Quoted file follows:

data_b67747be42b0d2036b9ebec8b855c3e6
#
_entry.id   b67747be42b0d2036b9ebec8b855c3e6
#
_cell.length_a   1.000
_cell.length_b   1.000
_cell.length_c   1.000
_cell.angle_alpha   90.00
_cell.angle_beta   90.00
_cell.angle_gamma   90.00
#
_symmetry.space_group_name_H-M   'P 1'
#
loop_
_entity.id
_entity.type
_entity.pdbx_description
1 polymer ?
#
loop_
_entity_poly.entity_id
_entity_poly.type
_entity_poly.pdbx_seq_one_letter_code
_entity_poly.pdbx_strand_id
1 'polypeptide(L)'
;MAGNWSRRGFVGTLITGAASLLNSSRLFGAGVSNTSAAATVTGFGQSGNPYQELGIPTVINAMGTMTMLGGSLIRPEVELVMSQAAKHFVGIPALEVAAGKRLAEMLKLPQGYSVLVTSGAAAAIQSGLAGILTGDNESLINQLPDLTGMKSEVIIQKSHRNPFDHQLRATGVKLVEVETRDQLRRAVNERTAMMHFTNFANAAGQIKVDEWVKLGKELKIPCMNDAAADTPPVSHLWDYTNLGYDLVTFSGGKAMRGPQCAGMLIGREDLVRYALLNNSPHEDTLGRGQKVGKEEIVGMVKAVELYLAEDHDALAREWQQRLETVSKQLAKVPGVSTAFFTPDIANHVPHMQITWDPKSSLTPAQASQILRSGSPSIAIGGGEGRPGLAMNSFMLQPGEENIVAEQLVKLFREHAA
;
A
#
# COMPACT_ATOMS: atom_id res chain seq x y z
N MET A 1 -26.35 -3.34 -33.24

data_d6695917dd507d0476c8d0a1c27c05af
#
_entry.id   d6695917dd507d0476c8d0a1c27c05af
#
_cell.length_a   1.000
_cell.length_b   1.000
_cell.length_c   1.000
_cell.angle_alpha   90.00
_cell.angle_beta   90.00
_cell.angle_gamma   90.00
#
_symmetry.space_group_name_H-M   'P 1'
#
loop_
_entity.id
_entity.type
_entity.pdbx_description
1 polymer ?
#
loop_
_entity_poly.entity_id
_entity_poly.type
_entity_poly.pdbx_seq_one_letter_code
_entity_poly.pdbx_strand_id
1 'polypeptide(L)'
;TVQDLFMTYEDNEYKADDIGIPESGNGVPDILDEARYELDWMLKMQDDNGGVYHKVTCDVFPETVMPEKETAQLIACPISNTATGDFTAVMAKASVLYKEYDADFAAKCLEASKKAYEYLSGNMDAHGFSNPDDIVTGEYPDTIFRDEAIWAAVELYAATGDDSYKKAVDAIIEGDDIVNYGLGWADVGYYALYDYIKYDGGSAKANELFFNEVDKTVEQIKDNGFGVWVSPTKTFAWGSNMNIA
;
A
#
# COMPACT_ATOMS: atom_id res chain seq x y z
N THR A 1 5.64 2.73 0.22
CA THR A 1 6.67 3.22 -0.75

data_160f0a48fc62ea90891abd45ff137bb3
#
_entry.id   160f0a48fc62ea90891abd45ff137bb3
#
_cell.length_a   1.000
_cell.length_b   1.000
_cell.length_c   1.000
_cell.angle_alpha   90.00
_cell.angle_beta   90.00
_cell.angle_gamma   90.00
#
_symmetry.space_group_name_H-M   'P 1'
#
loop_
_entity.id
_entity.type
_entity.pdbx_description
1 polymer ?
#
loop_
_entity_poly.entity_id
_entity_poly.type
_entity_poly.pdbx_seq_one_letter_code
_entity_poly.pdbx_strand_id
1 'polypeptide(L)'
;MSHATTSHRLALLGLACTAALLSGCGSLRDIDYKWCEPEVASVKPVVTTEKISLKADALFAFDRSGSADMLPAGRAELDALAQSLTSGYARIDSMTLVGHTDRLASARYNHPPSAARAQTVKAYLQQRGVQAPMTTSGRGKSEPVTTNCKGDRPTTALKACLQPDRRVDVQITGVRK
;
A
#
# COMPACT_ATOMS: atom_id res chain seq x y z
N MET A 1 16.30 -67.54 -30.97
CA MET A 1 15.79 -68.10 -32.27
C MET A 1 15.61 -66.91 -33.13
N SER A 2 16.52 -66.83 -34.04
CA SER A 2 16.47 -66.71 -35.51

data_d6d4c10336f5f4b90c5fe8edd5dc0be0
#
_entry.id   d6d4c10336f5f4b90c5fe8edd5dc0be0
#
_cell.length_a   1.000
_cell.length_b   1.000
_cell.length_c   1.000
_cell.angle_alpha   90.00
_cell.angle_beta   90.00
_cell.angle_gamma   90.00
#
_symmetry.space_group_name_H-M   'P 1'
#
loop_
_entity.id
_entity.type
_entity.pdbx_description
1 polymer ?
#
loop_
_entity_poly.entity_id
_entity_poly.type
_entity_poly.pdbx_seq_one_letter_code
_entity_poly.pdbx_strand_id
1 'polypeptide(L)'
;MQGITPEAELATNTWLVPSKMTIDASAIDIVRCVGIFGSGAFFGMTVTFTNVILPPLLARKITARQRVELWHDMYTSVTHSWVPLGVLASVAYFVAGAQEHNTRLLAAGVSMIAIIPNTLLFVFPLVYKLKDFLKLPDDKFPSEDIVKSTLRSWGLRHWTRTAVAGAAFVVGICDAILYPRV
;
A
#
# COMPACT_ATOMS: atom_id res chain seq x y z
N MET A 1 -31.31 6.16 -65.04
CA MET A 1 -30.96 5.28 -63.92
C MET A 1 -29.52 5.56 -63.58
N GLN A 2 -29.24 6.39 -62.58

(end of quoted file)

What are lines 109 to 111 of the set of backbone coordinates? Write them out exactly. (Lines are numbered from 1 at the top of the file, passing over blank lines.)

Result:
#
_symmetry.space_group_name_H-M   'P 1'
#